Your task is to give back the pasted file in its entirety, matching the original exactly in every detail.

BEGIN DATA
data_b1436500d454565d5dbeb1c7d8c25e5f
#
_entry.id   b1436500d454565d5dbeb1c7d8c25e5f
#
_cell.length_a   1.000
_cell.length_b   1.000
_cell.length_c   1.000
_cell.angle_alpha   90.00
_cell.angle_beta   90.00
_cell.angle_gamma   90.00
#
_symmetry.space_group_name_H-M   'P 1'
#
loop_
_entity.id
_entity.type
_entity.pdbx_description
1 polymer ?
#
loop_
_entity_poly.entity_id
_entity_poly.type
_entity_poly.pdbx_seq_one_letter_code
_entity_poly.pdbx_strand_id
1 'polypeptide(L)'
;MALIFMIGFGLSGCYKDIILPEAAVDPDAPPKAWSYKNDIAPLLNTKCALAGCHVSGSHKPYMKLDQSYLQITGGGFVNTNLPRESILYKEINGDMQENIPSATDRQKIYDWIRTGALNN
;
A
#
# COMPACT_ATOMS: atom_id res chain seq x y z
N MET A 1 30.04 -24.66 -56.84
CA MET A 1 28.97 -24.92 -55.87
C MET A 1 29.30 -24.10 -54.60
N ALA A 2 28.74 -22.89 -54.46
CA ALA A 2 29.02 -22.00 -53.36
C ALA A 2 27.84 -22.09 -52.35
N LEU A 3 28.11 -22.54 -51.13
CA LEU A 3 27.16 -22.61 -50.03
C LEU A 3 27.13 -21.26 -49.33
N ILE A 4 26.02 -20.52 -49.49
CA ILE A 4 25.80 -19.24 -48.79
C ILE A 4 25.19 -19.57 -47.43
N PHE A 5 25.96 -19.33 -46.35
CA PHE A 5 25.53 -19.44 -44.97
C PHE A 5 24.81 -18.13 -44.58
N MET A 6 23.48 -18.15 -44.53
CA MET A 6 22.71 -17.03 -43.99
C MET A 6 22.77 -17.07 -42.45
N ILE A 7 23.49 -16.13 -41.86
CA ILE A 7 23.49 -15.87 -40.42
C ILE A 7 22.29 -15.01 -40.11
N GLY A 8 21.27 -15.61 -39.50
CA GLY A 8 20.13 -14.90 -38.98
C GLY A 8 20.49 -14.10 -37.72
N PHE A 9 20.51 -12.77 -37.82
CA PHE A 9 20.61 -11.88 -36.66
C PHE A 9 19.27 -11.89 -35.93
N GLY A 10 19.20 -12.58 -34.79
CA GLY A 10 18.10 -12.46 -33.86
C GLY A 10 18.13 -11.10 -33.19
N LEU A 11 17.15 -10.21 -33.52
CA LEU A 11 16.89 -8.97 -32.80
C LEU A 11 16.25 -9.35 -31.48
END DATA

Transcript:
data_b1436500d454565d5dbeb1c7d8c25e5f
#
_entry.id   b1436500d454565d5dbeb1c7d8c25e5f
#
_cell.length_a   1.000
_cell.length_b   1.000
_cell.length_c   1.000
_cell.angle_alpha   90.00
_cell.angle_beta   90.00
_cell.angle_gamma   90.00
#
_symmetry.space_group_name_H-M   'P 1'
#
loop_
_entity.id
_entity.type
_entity.pdbx_description
1 polymer ?
#
loop_
_entity_poly.entity_id
_entity_poly.type
_entity_poly.pdbx_seq_one_letter_code
_entity_poly.pdbx_strand_id
1 'polypeptide(L)'
;MALIFMIGFGLSGCYKDIILPEAAVDPDAPPKAWSYKNDIAPLLNTKCALAGCHVSGSHKPYMKLDQSYLQITGGGFVNTNLPRESILYKEINGDMQENIPSATDRQKIYDWIRTGALNN
;
A
#
# COMPACT_ATOMS: atom_id res chain seq x y z
N MET A 1 30.04 -24.66 -56.84
CA MET A 1 28.97 -24.92 -55.87
C MET A 1 29.30 -24.10 -54.60
N ALA A 2 28.74 -22.89 -54.46
CA ALA A 2 29.02 -22.00 -53.36
C ALA A 2 27.84 -22.09 -52.35
N LEU A 3 28.11 -22.54 -51.13
CA LEU A 3 27.16 -22.61 -50.03
C LEU A 3 27.13 -21.26 -49.33
N ILE A 4 26.02 -20.52 -49.49
CA ILE A 4 25.80 -19.24 -48.79
C ILE A 4 25.19 -19.57 -47.43
N PHE A 5 25.96 -19.33 -46.35
CA PHE A 5 25.53 -19.44 -44.97
C PHE A 5 24.81 -18.13 -44.58
N MET A 6 23.48 -18.15 -44.53
CA MET A 6 22.71 -17.03 -43.99
C MET A 6 22.77 -17.07 -42.45
N ILE A 7 23.49 -16.13 -41.86
CA ILE A 7 23.49 -15.87 -40.42
C ILE A 7 22.29 -15.01 -40.11
N GLY A 8 21.27 -15.61 -39.50
CA GLY A 8 20.13 -14.90 -38.98
C GLY A 8 20.49 -14.10 -37.72
N PHE A 9 20.51 -12.77 -37.82
CA PHE A 9 20.61 -11.88 -36.66
C PHE A 9 19.27 -11.89 -35.93
N GLY A 10 19.20 -12.58 -34.79
CA GLY A 10 18.10 -12.46 -33.86
C GLY A 10 18.13 -11.10 -33.19
N LEU A 11 17.15 -10.21 -33.52
CA LEU A 11 16.89 -8.97 -32.80
C LEU A 11 16.25 -9.35 -31.48